Here is another wonderful quote on compulsion and love by Geneen Roth in When Food Is Love.
"Love and compulsion cannot coexist.
"Love is the willingness and ability to be affected by another human being and to allow that effect to make a difference in what you do, say, become.
"Compulsion is the act of wrapping ourselves around an activity, a substance, or a person to survive, to tolerate and numb our experience of the moment.
"Love is a state of connectedness, one that includes vulnerability, surrender, self-valuing, steadiness, and a willingness to face, rather than run from, the worst of ourselves.
"Compulsion is a state of isolation, one that includes self-absorption, invulnerability, low self-esteem, unpredictability, and fear that if we faced our pain, it would destroy us.
"Love expands; compulsion diminishes.
"Compulsion leaves no room for love."
I was reading a book last not on compulsive behavior around food by Geneen Roth when I came across this line:
Compulsion is despair on the emotional level. The substances, people or activities that we become compulsive about are those that we believe capable of taking our despair away.
While compulsive behavior and addiction are impossible to define in a single quote, there's a lesson here for our real lives as well as the internal lives and motivations of our characters. Every person is in some way seeking to remove or prevent or avoid despair. Some people do this in healthy way, such as connecting with people and allowing themselves to be loved. This does not mean that people who prefer to spend a lot of time on their own are filled with despair, but it does mean they have at a few relationships that provide what they need.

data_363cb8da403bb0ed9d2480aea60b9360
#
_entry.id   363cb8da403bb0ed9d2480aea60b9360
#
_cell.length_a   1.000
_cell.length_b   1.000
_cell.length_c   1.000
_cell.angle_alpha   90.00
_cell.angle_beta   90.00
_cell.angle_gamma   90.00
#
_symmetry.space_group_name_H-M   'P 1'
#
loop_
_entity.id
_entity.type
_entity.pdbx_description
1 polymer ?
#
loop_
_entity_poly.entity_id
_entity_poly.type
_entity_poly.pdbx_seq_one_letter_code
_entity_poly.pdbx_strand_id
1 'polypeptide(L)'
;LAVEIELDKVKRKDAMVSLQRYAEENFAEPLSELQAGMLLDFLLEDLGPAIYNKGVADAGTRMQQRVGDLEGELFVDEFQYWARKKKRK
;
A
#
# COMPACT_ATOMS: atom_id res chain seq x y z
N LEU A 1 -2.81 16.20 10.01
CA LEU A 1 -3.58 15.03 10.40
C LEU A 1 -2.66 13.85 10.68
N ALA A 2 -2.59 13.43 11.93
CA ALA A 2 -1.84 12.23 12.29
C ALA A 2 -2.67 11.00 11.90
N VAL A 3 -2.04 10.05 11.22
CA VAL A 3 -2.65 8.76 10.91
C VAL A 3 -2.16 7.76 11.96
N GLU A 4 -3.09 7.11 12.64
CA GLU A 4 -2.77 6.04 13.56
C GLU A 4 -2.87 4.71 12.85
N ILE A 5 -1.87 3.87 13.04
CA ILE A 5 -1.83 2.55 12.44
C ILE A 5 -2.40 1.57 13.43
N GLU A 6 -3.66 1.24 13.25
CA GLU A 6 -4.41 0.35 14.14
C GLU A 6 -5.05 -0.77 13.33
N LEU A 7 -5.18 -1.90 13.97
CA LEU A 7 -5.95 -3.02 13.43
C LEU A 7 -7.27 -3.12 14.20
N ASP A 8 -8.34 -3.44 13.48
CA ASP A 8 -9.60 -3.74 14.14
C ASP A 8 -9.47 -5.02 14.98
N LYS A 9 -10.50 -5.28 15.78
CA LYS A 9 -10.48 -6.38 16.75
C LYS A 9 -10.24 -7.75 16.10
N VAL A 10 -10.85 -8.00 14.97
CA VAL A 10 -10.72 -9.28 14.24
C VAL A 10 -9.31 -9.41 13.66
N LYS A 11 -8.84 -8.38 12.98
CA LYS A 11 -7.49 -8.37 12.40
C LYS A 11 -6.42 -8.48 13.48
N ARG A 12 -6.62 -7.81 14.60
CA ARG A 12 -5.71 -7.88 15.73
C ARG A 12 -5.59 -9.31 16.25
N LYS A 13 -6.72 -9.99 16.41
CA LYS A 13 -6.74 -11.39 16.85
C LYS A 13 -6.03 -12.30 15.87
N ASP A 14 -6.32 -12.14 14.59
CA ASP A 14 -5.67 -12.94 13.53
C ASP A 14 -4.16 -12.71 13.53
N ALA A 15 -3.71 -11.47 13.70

Then there are those for whom despair means sliding into addictive behaviors and believing that ultimately there is a person or substance that will remove their despair. Someone drinks because it fills the hole within their soul. Someone eats compulsively because when eating they are able to keep despair at bay. Someone exercises to a compulsive degree because the endorphins released enable them to escape despair.
However, these are temporary salves. For each, when the effect wears off, they are left in the same emotional state, vulnerable and in need, that they were in when they picked up the drink, doughnut or dumbbell. They haven't resolved their internal and external conflicts, their flaws or idiosyncrasies in order to ameliorate their despair.
There is one pure and simple way to begin the heeling and that's through allowing love to enable them. This is not dependent upon another person or relationship, it simply means allow yourself to love. The key here is the point of view. It is not dependent on being loved, but on allowing yourself to love. Open your heart.
Easier said than done, of course.
For a writer, this insight leads to a number of thoughts, ideas and implications. Even if your genre is fantasy, your protagonist is seeking something and more often than not it is to keep despair (the bad thing) from happening. How does the drive to remove despair from your character's life compel certain behaviors? What compulsions would that person have, even subtle ones, that they use as tools to keep despair away?